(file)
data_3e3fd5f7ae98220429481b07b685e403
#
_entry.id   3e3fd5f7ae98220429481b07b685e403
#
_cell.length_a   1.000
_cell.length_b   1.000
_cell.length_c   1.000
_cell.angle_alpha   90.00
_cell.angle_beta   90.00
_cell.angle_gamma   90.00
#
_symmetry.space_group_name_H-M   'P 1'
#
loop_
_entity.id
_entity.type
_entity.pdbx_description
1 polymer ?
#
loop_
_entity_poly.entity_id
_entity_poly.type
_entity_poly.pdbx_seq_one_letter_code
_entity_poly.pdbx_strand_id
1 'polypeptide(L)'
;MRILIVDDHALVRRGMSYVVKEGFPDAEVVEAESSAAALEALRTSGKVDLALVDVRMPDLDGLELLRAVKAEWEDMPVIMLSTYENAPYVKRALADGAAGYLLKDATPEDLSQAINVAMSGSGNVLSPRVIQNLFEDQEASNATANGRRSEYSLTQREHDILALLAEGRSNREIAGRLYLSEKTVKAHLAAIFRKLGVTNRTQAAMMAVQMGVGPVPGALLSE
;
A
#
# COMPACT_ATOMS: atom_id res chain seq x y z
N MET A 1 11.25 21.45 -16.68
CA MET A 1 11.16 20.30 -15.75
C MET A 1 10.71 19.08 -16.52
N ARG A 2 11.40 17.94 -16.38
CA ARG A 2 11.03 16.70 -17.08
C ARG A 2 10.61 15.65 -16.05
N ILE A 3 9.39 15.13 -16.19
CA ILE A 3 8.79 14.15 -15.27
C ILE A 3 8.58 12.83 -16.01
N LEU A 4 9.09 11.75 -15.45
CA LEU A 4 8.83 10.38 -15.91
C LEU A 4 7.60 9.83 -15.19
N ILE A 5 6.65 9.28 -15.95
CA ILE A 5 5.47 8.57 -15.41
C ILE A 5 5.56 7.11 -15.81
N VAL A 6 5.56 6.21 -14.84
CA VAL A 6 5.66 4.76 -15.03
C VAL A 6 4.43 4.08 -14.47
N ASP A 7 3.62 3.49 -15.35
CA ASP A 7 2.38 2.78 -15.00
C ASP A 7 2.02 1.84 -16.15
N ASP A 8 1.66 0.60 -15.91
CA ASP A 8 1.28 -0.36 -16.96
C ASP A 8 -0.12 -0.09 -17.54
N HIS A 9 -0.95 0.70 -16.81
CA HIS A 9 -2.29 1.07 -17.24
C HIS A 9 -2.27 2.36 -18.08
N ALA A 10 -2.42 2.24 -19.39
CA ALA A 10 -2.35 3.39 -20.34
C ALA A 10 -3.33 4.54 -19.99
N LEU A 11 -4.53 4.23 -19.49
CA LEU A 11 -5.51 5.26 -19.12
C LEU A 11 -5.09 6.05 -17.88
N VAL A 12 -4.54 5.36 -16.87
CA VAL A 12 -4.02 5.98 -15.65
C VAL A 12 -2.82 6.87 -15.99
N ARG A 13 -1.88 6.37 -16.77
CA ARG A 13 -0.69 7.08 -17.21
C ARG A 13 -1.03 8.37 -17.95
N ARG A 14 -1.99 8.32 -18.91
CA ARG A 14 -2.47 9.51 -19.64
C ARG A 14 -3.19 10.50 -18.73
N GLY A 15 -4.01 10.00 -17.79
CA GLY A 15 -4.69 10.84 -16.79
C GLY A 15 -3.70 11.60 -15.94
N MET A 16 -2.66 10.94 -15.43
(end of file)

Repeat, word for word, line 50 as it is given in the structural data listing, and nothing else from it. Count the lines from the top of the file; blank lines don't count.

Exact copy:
CA ASP A 7 2.38 2.78 -15.00